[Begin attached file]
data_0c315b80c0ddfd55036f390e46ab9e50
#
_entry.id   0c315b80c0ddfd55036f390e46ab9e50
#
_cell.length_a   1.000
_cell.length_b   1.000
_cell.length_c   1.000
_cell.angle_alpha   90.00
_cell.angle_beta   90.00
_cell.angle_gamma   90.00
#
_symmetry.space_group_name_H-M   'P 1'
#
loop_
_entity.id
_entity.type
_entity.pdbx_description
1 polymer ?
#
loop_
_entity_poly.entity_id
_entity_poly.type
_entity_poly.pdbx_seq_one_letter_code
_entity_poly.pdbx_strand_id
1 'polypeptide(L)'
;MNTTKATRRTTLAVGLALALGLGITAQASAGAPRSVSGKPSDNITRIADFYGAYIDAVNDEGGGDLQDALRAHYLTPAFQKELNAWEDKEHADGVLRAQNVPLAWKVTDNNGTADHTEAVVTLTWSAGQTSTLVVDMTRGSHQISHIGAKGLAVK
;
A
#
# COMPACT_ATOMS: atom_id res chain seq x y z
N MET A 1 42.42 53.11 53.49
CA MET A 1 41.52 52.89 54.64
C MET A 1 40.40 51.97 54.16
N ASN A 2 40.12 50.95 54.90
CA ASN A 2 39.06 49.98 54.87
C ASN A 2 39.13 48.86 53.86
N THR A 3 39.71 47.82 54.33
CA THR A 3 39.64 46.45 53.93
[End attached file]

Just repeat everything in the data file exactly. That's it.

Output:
data_0c315b80c0ddfd55036f390e46ab9e50
#
_entry.id   0c315b80c0ddfd55036f390e46ab9e50
#
_cell.length_a   1.000
_cell.length_b   1.000
_cell.length_c   1.000
_cell.angle_alpha   90.00
_cell.angle_beta   90.00
_cell.angle_gamma   90.00
#
_symmetry.space_group_name_H-M   'P 1'
#
loop_
_entity.id
_entity.type
_entity.pdbx_description
1 polymer ?
#
loop_
_entity_poly.entity_id
_entity_poly.type
_entity_poly.pdbx_seq_one_letter_code
_entity_poly.pdbx_strand_id
1 'polypeptide(L)'
;MNTTKATRRTTLAVGLALALGLGITAQASAGAPRSVSGKPSDNITRIADFYGAYIDAVNDEGGGDLQDALRAHYLTPAFQKELNAWEDKEHADGVLRAQNVPLAWKVTDNNGTADHTEAVVTLTWSAGQTSTLVVDMTRGSHQISHIGAKGLAVK
;
A
#
# COMPACT_ATOMS: atom_id res chain seq x y z
N MET A 1 42.42 53.11 53.49
CA MET A 1 41.52 52.89 54.64
C MET A 1 40.40 51.97 54.16
N ASN A 2 40.12 50.95 54.90
CA ASN A 2 39.06 49.98 54.87
C ASN A 2 39.13 48.86 53.86
N THR A 3 39.71 47.82 54.33
CA THR A 3 39.64 46.45 53.93